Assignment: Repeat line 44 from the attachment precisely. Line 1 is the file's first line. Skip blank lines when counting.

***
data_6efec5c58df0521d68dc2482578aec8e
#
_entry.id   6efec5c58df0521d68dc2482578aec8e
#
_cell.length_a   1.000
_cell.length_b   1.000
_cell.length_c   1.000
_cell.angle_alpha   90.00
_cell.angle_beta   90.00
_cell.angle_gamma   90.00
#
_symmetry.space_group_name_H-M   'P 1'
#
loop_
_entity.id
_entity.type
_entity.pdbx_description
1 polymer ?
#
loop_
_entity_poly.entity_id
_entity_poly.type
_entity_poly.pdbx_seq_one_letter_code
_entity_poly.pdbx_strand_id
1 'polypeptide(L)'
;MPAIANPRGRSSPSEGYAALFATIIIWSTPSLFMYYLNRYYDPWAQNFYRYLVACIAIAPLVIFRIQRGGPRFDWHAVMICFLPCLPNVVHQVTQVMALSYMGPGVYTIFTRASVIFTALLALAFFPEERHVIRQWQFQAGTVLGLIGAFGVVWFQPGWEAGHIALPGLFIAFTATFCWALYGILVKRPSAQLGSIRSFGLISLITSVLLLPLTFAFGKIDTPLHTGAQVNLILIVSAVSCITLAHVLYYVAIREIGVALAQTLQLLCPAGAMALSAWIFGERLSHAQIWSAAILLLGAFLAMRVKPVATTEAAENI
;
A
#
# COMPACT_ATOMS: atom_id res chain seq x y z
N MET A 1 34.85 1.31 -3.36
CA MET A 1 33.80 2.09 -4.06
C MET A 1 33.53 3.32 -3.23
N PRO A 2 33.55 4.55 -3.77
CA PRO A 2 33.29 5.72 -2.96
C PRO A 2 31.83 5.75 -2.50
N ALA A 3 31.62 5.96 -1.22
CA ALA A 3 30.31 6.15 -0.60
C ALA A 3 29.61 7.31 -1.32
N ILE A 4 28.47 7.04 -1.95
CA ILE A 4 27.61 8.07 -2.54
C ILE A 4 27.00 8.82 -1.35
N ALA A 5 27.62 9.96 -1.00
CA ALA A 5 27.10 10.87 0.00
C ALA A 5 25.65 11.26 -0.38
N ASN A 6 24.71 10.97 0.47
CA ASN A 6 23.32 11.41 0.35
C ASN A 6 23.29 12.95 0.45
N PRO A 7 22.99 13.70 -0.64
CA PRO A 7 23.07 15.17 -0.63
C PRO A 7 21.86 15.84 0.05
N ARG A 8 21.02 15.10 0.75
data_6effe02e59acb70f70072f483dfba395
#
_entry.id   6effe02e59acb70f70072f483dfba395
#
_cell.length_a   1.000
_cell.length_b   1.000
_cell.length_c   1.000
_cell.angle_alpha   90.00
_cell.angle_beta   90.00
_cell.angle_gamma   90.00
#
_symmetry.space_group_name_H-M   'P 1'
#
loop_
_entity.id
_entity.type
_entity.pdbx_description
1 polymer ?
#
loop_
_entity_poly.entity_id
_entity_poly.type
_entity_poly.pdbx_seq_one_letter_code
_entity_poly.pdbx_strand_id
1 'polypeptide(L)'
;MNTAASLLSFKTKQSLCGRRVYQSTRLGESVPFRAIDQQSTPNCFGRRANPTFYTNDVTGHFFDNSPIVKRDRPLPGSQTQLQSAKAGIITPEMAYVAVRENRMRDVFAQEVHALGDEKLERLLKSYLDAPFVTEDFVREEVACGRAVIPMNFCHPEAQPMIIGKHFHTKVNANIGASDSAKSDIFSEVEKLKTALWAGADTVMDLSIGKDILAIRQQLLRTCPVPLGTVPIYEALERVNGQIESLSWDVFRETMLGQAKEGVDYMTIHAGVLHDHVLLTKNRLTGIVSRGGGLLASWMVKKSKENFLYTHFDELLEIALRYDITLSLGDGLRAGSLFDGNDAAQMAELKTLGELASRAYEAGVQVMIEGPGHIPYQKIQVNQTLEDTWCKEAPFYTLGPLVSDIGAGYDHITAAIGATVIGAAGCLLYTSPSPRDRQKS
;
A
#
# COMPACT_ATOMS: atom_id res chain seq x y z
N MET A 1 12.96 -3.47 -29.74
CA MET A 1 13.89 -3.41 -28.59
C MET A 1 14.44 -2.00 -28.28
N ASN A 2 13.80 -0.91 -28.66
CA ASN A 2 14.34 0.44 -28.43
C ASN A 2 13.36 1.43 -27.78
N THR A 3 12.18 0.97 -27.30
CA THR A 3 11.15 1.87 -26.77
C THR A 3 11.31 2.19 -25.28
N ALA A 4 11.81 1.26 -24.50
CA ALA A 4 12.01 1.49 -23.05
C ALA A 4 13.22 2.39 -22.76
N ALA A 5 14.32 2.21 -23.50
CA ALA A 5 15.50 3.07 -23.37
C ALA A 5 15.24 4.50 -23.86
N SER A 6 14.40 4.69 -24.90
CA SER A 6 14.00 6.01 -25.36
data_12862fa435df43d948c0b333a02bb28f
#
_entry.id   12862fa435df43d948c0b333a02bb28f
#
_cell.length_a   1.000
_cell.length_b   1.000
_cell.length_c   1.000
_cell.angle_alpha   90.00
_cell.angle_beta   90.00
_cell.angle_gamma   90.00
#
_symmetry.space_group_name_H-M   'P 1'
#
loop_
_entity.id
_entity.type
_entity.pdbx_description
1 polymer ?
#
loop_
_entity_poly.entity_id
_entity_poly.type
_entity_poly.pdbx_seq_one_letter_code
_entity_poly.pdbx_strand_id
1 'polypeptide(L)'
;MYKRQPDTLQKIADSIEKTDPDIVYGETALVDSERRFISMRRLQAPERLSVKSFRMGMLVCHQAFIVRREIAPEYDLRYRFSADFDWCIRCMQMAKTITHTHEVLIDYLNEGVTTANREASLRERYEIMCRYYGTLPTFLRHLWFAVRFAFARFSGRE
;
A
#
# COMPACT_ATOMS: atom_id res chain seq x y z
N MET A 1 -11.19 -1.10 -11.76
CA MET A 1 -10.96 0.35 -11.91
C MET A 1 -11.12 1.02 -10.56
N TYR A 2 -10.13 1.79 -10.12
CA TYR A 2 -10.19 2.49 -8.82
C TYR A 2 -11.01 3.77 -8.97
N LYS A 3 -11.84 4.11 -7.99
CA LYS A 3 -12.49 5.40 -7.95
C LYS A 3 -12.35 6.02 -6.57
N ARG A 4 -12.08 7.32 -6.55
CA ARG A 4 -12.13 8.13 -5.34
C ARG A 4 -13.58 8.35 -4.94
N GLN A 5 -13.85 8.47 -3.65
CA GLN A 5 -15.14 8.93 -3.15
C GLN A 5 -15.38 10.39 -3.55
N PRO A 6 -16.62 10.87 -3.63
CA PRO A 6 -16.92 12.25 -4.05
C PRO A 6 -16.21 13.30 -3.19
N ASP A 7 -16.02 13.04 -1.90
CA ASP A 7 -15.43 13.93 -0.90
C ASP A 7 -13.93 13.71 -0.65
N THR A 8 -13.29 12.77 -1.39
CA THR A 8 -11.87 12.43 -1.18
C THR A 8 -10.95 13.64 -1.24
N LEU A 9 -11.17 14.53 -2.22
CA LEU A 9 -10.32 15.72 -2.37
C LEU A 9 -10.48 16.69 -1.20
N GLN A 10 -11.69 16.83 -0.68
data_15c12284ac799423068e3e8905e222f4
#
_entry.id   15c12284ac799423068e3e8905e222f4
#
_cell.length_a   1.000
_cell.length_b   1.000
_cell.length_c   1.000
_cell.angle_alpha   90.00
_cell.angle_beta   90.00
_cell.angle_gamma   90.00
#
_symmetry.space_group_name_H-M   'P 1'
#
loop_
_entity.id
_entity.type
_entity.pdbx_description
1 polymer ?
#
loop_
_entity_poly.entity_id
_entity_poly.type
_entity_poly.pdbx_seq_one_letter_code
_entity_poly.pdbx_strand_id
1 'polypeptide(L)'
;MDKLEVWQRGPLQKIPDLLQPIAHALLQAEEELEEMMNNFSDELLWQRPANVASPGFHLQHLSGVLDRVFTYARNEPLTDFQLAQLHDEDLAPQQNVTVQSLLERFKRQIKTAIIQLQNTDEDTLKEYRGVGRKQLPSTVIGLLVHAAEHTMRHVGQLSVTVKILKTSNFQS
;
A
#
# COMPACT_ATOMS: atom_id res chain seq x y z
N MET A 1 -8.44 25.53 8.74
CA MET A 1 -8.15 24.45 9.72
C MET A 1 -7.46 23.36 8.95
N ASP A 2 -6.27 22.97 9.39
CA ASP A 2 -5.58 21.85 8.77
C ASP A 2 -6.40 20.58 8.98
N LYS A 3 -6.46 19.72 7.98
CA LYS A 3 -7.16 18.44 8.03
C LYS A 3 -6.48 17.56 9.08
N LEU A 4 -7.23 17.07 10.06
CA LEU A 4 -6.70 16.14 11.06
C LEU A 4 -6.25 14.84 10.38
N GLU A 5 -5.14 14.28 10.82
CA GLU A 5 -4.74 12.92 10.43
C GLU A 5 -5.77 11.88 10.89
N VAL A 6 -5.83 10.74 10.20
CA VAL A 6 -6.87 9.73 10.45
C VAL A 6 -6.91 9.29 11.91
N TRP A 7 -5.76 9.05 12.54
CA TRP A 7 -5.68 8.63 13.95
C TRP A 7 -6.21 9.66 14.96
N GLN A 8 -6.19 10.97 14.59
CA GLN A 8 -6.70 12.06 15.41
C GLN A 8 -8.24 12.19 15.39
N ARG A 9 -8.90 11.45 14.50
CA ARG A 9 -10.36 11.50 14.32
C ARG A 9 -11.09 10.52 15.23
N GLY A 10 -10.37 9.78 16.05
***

CA ALA A 5 27.10 10.87 0.00